A stem cell transplant also called a blood or marrow transplant is the injection or infusion of healthy stem cells into your body to replace damaged or diseased stem cells. A stem cell transplant may be necessary if your bone marrow stops working and doesn't produce enough healthy stem cells. This procedure also may be performed if high-dose chemotherapy or radiation therapy is given in the treatment of blood disorders such as leukemia, lymphoma, multiple myeloma or sickle cell anemia. A stem cell transplant can help your body make enough healthy white blood cells, red blood cells or platelets, and reduce your risk of life-threatening infections, anemia and bleeding. Although the procedure to replenish your body's supply of healthy blood-forming cells is generally called a stem cell transplant, it's also known as a bone marrow transplant, peripheral blood stem cell transplant or an umbilical cord blood transplant, depending on the source of the stem cells. The impact factor of journal provides quantitative assessment tool for grading, evaluating, sorting and comparing journals of similar kind. It reflects the average number of citations to recent articles published in science and social science journals in a particular year or period, and is frequently used as a proxy for the relative importance of a journal within its field. It is first devised by Eugene Garfield, the founder of the Institute for Scientific Information.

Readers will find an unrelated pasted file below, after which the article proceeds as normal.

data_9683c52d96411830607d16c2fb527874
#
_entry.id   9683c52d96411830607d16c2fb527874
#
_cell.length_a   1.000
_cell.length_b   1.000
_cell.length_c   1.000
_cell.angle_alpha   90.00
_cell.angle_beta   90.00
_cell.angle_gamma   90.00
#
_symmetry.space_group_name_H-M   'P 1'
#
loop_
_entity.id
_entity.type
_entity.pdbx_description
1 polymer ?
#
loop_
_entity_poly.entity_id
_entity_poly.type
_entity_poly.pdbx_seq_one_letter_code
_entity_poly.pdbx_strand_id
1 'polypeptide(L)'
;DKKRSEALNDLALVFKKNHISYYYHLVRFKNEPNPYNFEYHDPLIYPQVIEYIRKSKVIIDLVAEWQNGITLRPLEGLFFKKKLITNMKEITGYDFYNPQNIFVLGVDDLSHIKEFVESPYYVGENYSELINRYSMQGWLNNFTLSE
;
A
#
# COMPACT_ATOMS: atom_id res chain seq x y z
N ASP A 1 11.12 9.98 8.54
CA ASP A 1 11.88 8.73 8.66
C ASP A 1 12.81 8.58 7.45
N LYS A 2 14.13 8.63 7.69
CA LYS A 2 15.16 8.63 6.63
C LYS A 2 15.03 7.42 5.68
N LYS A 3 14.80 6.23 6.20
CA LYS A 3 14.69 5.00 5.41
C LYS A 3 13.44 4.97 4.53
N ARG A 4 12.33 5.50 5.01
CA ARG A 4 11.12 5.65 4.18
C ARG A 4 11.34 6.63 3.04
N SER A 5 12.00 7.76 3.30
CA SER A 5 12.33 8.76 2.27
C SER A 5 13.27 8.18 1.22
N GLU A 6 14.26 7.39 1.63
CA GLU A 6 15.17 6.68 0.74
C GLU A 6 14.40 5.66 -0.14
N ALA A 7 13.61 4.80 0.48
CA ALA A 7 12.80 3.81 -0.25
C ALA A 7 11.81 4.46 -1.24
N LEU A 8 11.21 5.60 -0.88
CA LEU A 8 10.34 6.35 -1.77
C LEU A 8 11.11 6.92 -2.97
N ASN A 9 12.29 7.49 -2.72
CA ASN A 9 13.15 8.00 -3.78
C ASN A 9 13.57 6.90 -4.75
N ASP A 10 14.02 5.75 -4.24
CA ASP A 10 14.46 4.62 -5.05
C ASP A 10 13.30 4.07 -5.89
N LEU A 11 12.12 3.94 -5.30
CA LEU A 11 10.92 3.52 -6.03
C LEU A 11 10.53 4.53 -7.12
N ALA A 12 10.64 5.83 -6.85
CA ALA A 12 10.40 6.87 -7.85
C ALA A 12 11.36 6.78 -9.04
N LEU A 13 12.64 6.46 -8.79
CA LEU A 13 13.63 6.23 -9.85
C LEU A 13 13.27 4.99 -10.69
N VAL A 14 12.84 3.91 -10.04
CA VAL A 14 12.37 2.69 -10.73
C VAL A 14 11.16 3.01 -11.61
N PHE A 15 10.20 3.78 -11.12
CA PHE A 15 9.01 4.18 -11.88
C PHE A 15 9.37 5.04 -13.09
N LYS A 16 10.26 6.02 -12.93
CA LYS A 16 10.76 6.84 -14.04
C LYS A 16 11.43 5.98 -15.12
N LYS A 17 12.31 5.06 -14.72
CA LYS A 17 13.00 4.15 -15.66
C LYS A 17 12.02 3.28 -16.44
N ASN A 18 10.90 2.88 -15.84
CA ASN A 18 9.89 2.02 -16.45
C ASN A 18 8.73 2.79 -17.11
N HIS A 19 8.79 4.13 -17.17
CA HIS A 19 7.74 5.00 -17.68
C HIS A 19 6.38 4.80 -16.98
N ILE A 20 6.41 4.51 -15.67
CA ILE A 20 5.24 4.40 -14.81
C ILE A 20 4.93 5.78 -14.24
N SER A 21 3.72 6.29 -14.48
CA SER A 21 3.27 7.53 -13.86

Last date updated on July, 2014